Protect Our Planet On Earth Day And Every Day
Our planet is special. Not only is Earth our home, but it is the only planet we currently know sustains life. This makes it extremely unique and precious. Even though we may be looking to one day inhabit space and other planets, that future is still far away. Until then, we rely solely on Mother Earth to provide for us and to protect us. In turn, we must be aware of how our behaviors threaten the ecosystem, and take action to protect our planet.
Make Earth Day Every Day
Earth Day is the global event held annually on April 22 to demonstrate support for environmental protection. You can learn all about it here. Certainly, a week of eco-friendly activities, awareness and activism can do a lot of good. However, the damage we inflict on the planet every day cannot be undone in just a day or week.
“When we heal the Earth, we heal ourselves.”~David Orr
There are many small actions that we can all do in our daily lives that will add up to a greater impact. So let’s take a look at some of the the things we can do to help protect our planet today and for the future.
Support The New Plastics Economy
One of the greatest negative impacts to the environment is plastics. These materials are incredibly useful in our daily lives, which also means they are prolific. Unfortunately, the durability and flexibility that makes them so convenient for us also makes them difficult to degrade. The environment simply cannot break plastics down into usable organic pieces, so they choke ecosystems and poison the organisms that live there.
The new plastics economy focuses on an opportunity to design a system that captures the plastic materials’ benefits whilst reducing the negative environmental outcomes.
Today, most plastics are treated as disposable. Analysis indicates that only 14% of plastic packaging is collected for recycling. And worse, the material value retention rate is a mere 5%. This means 95% of plastic packaging material value is lost each year… This translates into an annual value loss of $80-120 billion across global industry! The same reports indicates that on the current track there could be more plastics than fish in the ocean (by weight) by 2050. That’s about 850-950 million tons!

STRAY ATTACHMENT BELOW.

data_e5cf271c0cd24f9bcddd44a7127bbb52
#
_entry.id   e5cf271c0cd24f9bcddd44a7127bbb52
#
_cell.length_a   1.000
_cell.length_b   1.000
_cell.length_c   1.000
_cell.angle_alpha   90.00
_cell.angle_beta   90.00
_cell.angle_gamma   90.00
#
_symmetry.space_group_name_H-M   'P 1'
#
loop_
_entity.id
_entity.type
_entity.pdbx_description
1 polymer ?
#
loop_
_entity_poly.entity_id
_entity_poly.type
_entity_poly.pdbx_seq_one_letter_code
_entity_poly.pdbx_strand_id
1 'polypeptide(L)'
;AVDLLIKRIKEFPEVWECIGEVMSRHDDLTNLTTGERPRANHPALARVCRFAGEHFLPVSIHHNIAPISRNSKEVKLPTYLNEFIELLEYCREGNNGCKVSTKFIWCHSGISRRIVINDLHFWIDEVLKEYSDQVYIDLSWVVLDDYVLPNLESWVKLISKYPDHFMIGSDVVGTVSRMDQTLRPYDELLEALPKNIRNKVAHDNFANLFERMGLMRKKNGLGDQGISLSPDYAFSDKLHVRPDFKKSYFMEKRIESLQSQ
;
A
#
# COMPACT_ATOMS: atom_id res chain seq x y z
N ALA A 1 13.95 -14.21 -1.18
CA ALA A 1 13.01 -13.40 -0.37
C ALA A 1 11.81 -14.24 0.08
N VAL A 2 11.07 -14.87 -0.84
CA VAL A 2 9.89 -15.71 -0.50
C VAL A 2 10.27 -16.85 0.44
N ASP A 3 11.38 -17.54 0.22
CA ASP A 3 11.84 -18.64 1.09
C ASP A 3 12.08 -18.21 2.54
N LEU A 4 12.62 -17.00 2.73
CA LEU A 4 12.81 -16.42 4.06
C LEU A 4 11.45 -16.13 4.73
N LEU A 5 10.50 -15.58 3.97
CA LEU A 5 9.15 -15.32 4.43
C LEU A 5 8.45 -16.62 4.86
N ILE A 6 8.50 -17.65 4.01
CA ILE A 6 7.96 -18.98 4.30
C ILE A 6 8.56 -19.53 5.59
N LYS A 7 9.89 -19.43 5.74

Highlighting these undeniable system flaws provides a compelling case for an overall redesign of the plastic value chain. The New Plastic Economy report provides a blueprint for such a redesign, and offers pathways toward a circular future for plastics.
Stop plastic at the source and help fight this global issue. For the long-term: Stay aware of this report and it’s progress, and vote for officials who support this initiative. To do your part daily, say no to single use plastics such as straws, plastic cutlery, coffee cups, water bottles, plastic bags and take-out food containers. And start recycling!
“We make so many things that don’t require the longevity that plastic has – we don’t need a straw that we will use to sip one drink that will stay in the environment forever.”~Heidi Taylor
Understand Your Carbon Footprint
The first thing to understand is: What is your carbon footprint? A definition of carbon footprint is: the total amount of greenhouse gases (i.e., carbon dioxide and methane) that are generated by our actions. This includes all the emissions released by the transportation we use, as well as those associated with the production and transportation of any products we consume. The average carbon footprint for a person in the United States is 16 tons. This is one of the highest rates in the world, and nearly 4 times the global average. Use this tool to get a better idea of your carbon footprint and all that influences it.
Impacts Of Too Much Carbon
When carbon dioxide enters the ocean, it combines with seawater to produce carbonic acid. This increases the acidity of the water, resulting in ocean acidification. A consequence of the oceans becoming more acidic is the binding up of carbonate ions, which are used by marine creatures to make their calcium carbonate shells and skeletons. As the availability of carbonate ions decreases, it becomes more difficult for these animals to build their calcium carbonate structures. They are left weak, vulnerable, and likely to die.
Corals are also very susceptible to the impacts of ocean acidification. The loss of reefs are already being witnessed by the marine environment, local communities and all the way up through the global economy.
How can I reduce my carbon footprint?
Here are a few examples of things you can adjust in your life in order to make a positive impact on a regular basis.
eating mostly fruits, veggies, grains and beans
Livestock -all meat, eggs and dairy- is responsible for over 14% of manmade global greenhouse gas emissions. Every day that you forgo meat and dairy, you can reduce your carbon footprint by 8 pounds. That’s almost 3000 lbs a year! Check out the team behind Meatless Mondays.
Use Cold Water